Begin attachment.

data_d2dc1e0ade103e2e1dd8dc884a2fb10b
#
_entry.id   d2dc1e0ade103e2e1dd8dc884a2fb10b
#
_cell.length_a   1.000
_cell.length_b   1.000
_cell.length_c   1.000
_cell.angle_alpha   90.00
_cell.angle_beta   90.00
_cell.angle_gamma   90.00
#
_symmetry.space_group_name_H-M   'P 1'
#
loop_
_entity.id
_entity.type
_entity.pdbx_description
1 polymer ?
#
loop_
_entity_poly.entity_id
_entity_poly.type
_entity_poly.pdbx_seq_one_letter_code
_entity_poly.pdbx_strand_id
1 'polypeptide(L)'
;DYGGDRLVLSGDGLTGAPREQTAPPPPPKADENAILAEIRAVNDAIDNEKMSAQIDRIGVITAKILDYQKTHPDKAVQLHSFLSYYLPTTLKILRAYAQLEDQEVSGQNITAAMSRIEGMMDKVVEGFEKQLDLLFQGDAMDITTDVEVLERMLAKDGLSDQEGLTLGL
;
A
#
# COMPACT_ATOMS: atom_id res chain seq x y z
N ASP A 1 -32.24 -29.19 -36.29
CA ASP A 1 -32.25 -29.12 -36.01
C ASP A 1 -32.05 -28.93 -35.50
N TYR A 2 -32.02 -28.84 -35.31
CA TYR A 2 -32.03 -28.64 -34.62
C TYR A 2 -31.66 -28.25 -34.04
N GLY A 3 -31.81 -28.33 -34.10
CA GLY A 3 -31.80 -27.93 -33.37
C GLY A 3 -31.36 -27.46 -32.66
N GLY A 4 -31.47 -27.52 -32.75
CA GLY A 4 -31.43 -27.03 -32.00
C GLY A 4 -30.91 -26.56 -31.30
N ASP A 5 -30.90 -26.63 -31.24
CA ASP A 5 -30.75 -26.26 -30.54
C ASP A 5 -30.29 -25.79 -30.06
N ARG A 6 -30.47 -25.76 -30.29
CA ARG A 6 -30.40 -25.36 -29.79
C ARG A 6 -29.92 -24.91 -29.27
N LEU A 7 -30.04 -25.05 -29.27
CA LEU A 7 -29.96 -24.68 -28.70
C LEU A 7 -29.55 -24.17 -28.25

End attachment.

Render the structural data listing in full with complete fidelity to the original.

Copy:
data_d2dc1e0ade103e2e1dd8dc884a2fb10b
#
_entry.id   d2dc1e0ade103e2e1dd8dc884a2fb10b
#
_cell.length_a   1.000
_cell.length_b   1.000
_cell.length_c   1.000
_cell.angle_alpha   90.00
_cell.angle_beta   90.00
_cell.angle_gamma   90.00
#
_symmetry.space_group_name_H-M   'P 1'
#
loop_
_entity.id
_entity.type
_entity.pdbx_description
1 polymer ?
#
loop_
_entity_poly.entity_id
_entity_poly.type
_entity_poly.pdbx_seq_one_letter_code
_entity_poly.pdbx_strand_id
1 'polypeptide(L)'
;DYGGDRLVLSGDGLTGAPREQTAPPPPPKADENAILAEIRAVNDAIDNEKMSAQIDRIGVITAKILDYQKTHPDKAVQLHSFLSYYLPTTLKILRAYAQLEDQEVSGQNITAAMSRIEGMMDKVVEGFEKQLDLLFQGDAMDITTDVEVLERMLAKDGLSDQEGLTLGL
;
A
#
# COMPACT_ATOMS: atom_id res chain seq x y z
N ASP A 1 -32.24 -29.19 -36.29
CA ASP A 1 -32.25 -29.12 -36.01
C ASP A 1 -32.05 -28.93 -35.50
N TYR A 2 -32.02 -28.84 -35.31
CA TYR A 2 -32.03 -28.64 -34.62
C TYR A 2 -31.66 -28.25 -34.04
N GLY A 3 -31.81 -28.33 -34.10
CA GLY A 3 -31.80 -27.93 -33.37
C GLY A 3 -31.36 -27.46 -32.66
N GLY A 4 -31.47 -27.52 -32.75
CA GLY A 4 -31.43 -27.03 -32.00
C GLY A 4 -30.91 -26.56 -31.30
N ASP A 5 -30.90 -26.63 -31.24
CA ASP A 5 -30.75 -26.26 -30.54
C ASP A 5 -30.29 -25.79 -30.06
N ARG A 6 -30.47 -25.76 -30.29
CA ARG A 6 -30.40 -25.36 -29.79
C ARG A 6 -29.92 -24.91 -29.27
N LEU A 7 -30.04 -25.05 -29.27
CA LEU A 7 -29.96 -24.68 -28.70
C LEU A 7 -29.55 -24.17 -28.25